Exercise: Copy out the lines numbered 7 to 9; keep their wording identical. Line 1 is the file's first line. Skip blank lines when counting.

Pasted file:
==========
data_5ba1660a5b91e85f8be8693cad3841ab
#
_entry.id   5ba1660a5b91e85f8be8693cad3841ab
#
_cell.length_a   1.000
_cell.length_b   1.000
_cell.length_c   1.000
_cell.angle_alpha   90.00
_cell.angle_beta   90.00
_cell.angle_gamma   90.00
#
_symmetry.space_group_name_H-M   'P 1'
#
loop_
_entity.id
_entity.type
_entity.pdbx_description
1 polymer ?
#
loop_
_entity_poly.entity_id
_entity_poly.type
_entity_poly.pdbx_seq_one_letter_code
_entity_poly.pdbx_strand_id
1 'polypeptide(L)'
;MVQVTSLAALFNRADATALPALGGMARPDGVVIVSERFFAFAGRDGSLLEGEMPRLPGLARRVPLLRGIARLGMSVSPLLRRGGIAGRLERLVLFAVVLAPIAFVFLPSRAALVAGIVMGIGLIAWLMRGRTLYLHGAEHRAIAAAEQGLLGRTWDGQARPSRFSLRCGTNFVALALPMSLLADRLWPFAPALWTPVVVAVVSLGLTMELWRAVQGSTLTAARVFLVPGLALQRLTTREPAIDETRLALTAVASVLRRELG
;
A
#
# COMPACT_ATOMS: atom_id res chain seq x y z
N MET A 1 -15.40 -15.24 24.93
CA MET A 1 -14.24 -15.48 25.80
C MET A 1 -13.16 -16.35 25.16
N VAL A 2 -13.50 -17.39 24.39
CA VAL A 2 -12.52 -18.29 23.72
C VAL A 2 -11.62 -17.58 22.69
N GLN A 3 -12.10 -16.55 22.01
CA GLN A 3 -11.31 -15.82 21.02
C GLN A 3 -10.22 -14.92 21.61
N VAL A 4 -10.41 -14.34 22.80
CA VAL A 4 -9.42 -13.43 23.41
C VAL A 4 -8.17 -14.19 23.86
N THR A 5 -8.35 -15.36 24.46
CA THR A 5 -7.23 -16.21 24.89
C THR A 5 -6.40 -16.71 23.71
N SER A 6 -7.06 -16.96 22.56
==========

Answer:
_cell.length_c   1.000
_cell.angle_alpha   90.00
_cell.angle_beta   90.00